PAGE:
60 Seconds with Judy Blume
introduction by SA Jordan
Judy Blume is one of the biggest-selling children’s authors of all time. She has written over 25 books, including three for adults, sold 80 million copies worldwide, and won over 90 literary awards. Her books have been translated into 31 different languages. Judy is a long time campaigner against censorship and works alongside The National Coalition Against Censorship protecting what she calls the freedom to read.
An established writer for over 40 years, Blume has not so much flirted with controversy as jumped into the back seat with it. An honest, refreshing and much-needed approach to taboo subjects such as; teenage sexuality Forever (1975), masturbation Deenie (1973), Then Again Maybe I Won’t (1972) and the twin ‘evils’ of puberty and religion as featured in Are You There God? It’s Me, Margaret (1970) have propelled the ‘Queen of Teen’ to the top of the most-banned list of books in the US, time after time.
A multi-million, award-winning, controversial author, Judy is so much more than that. She doesn’t just write for children, she understands them. Her talent for immersing herself in a child’s world is untouched. She may be a mother to three, but judging by the millions of letters and emails she’s received, she’s a mother to the masses. Such was the size of her postbag, she published Letters to Judy: What Kids Wish They Could Tell You (1986), a mix of readers’ letters and Judy’s own experiences.
It’s impossible to convey the influence she’s had on her millions of loyal readers, or to say just how many authors felt the first stirrings to write and reached for a pen after reading her books. There is no measure for such things and no words to explain the outstanding writer and woman that is Judy Blume.
Which was your favourite childhood book?
Madeline by Ludwig Bemelmans
Where do you write?
In Key West, where it’s always summer, in a study that opens to a garden. On Martha’s Vineyard, during July and August, in a tiny writing cabin with a view out to sea. I’ve written many books there. Am I lucky or what?
Which was the book that changed your life?
Books changed my life, reading changed my life. Finding myself in fiction changed my life.
Of the books I’ve written, Are You There God? It’s Me, Margaret changed my life and made me believe I might actually be a writer.
What objects are on your desk, and why?
That changes on any given day. I’m messiest when I’m deeply involved with what I’m writing. Today, two purple loose leaf notebooks, one filled with research and notes for the book I’m writing; the second holding a first draft of the same book. Also, a paperweight; box of Kleenex; cup holding an assortment of pens, pencils, markers; scotch tape; stapler; scissors; land line telephone; iPhone; intercom to rest of house; To Do list; computer, several pads of Post-its. Printer on a side table.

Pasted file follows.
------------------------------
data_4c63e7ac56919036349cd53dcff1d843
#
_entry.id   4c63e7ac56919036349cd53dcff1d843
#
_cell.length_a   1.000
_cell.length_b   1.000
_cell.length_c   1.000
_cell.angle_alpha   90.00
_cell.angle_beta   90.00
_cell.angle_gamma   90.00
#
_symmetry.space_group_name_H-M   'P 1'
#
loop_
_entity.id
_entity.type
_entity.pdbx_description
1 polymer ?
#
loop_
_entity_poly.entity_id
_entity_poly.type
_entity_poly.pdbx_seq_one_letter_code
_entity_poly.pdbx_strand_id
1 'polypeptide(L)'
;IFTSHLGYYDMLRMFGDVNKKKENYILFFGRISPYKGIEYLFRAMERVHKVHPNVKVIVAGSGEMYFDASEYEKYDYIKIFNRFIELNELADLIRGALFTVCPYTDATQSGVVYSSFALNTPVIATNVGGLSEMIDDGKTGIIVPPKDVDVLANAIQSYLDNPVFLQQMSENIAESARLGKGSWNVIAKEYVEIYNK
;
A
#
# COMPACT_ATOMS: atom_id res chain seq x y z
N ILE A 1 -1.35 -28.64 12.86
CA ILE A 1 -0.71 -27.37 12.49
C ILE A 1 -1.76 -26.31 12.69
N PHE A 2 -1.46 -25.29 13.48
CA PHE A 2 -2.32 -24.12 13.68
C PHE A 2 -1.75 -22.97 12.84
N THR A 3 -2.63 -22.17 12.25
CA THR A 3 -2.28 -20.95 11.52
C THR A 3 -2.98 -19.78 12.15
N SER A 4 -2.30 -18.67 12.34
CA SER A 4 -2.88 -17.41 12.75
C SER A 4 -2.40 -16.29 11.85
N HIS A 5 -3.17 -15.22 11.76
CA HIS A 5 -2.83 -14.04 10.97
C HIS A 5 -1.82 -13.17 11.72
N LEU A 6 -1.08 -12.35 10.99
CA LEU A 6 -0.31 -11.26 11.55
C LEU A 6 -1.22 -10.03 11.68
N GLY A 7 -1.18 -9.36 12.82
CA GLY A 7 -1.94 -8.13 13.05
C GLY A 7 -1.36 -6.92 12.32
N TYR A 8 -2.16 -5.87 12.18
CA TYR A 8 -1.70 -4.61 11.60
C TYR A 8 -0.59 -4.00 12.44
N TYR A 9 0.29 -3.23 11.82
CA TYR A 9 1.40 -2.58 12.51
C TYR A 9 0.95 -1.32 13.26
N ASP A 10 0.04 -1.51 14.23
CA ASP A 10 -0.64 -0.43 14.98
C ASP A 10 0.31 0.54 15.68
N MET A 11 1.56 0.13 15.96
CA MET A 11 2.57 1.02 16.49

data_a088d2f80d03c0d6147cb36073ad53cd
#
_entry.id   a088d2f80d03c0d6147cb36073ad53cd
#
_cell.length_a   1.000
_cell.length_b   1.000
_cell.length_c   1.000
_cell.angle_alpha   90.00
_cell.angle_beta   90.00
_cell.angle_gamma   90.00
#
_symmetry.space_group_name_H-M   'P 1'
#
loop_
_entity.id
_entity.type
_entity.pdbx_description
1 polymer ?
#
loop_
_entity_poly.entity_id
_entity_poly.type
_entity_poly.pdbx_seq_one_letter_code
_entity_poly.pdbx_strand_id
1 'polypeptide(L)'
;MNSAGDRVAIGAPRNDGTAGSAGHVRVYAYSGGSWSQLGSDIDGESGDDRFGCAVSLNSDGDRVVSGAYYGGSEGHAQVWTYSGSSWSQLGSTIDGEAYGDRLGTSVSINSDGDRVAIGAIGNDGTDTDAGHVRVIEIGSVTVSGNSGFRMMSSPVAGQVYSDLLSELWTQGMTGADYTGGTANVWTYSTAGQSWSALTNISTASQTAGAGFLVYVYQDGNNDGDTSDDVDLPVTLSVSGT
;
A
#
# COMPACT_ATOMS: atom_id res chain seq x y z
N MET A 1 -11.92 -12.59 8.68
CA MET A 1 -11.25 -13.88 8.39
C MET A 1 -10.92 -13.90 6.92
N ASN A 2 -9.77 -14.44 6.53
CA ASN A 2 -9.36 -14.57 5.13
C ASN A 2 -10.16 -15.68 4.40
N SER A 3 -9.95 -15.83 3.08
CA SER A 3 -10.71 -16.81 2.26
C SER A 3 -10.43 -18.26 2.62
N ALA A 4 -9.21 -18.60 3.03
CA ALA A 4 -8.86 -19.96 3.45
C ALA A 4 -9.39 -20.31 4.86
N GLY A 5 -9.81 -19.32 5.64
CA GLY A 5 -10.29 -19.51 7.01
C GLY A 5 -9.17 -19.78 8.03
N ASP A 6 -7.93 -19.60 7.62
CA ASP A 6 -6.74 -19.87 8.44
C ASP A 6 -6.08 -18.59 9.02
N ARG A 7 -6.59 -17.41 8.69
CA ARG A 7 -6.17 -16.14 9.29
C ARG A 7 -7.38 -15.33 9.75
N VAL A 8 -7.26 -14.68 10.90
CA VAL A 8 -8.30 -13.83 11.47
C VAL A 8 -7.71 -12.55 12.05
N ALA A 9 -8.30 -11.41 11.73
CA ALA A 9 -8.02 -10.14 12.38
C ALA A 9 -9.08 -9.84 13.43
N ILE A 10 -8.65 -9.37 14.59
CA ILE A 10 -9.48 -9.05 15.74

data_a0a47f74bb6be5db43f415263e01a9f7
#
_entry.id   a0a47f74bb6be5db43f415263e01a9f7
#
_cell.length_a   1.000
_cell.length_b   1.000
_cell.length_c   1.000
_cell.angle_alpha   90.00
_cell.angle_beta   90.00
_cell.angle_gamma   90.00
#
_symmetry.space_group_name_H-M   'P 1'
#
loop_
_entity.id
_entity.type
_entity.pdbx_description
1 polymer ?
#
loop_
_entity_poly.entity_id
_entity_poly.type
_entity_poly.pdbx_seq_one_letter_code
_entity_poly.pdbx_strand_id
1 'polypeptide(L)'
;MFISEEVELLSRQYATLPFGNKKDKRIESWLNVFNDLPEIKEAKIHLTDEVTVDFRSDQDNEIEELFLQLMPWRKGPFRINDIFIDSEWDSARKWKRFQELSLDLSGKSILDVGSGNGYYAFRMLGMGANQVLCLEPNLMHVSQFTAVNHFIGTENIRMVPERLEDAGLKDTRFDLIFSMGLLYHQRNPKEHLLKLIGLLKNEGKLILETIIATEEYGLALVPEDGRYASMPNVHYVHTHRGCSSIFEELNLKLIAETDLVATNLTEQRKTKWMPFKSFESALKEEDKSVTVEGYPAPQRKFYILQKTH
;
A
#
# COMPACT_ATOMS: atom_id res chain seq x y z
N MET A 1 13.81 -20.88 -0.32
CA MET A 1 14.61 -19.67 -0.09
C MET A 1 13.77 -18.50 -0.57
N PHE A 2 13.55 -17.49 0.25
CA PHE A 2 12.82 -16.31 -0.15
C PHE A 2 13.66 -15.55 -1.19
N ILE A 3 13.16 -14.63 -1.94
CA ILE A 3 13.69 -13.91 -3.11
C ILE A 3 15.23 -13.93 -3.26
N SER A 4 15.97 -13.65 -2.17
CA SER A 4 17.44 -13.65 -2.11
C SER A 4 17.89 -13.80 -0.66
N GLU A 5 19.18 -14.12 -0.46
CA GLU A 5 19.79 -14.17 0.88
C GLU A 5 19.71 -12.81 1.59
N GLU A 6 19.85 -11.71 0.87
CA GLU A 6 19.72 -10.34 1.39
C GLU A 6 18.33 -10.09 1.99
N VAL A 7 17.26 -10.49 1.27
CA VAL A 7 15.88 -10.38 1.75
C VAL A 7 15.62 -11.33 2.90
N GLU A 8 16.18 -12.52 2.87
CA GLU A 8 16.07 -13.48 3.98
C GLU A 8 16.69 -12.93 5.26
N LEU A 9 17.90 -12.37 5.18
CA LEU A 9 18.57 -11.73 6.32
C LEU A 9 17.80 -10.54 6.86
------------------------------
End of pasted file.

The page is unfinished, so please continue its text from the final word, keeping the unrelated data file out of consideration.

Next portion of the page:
Which book should every child read?
That would be a different book for each child. The object is to find that book that’s going to make a difference, that’s so going to delight, intrigue, inform that it will make that child want to read, read, read, all his/her life.
Do you have a word or phrase that you most overuse?
Actually, I’m not sure. Aha! That’s it — actually.
Is there a book you were supposed to love but didn’t?
I’m trying to come up with one but so far, no luck.
What have you learned from writing?
Everything! That determination is as important as talent. Not to let anyone discourage you. To stand up for what you believe in. To be true to your characters.
Which book do you wish you’d written?
Too many titles come to mind. I’m not good at choosing one of anything. I once grew so discouraged by reading a great book while I was trying to write, I couldn’t write a word for three months.
E-books – nemesis or genesis?
I’m a realist. E-books are here to stay. I accept that. I have an E-reader myself. But that doesn’t mean I’m giving up on books as we know them. I love to see my favs sitting on my bookshelves. And I love bookshops. But if the object is to keep more people reading and buying books, I think E-books may help.
You’ve fought long and hard against censorship. Are things getting better for writers, and readers?
It’s all cyclical. Those who want to control what kids think/read will always come up with a new book to ban. What’s better is more schools and libraries have policies in place. What’s worse is groups who are gaining popularity with parents and teachers by rating books. We should all be asking, according to whose standards?
What are you working on at the moment?
A novel – I think it will be YA but I can’t be sure yet.
What’s your favourite smell?
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